The boat, designed in Germany at a shipyard in Lübeck, was named Circular Explorer and belongs to the environmental organization One Earth – One Ocean. Taking a closer look, one realizes that this is an exceptional type of catamaran. At the bow, between the two hulls, a conveyor belt collects any plastic objects, fragments of fishing nets or wooden planks from the water and takes them to the boat, where they are sorted by the crew into large containers. Any algae, crustaceans, mussels or other marine creatures are brought back into the water via a chute located at the stern.

The 24 solar panels can be tilted towards the sun and ensure that the Torqeedo Deep Blue system has plenty of power to run the Circular Explorer. (Credits: One Earth – One Ocean)

Autonomous cleaning boats and floating recycling centers

Bonin founded One Earth – One Ocean leaving his job in information technology to raise public awareness of marine pollution, research the topic and develop concrete activities to address the problem of plastic waste thrown into the sea from ships or flowing out from the rivers of countries with non-functioning sewage systems.

This boat represents an important step forward in the project that began in 2008. At the time, Günther Bonin, an ambitious yachtsman and IT Manager, was sailing from Vancouver Island to San Diego when he saw the crew of a container ship throw tons of waste in the Pacific – a sight he would hardly forget. Back in Monaco, he began researching marine pollution and was shocked to find how little prevention had been done.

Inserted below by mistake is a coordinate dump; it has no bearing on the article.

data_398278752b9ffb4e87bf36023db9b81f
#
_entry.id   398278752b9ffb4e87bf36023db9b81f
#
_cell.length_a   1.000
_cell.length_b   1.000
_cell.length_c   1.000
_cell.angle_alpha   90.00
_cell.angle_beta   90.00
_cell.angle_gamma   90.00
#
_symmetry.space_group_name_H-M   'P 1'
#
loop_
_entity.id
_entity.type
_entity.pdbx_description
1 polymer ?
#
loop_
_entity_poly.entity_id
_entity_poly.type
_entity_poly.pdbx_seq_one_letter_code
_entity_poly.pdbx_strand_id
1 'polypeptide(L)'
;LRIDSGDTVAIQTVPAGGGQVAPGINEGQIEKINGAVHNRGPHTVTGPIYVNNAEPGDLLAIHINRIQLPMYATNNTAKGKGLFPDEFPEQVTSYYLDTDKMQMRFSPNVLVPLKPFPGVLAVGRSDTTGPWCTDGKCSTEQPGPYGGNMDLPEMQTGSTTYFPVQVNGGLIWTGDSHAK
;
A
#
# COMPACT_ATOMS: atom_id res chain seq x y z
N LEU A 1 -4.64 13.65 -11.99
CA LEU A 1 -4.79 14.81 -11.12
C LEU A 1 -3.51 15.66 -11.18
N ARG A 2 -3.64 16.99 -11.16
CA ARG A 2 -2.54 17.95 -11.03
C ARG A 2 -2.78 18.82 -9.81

“We’ve got to clean up the water. Otherwise, we’re sawing through the life branches we’re sitting on,” says Bonin. The vision of the founder of the organization and his more than 40 employees is to create a global marine waste collection system. The dream is to see many thousands of waste collection vessels operating in all the major estuaries of the world and autonomous offshore vessels tracking waste by satellite, collecting it and carrying it away. Plastic waste has to be recycled at sea and pressed into huge bales on converted medium-sized container ships. In the future, these floating recycling centers may even be able to convert plastic into oil directly.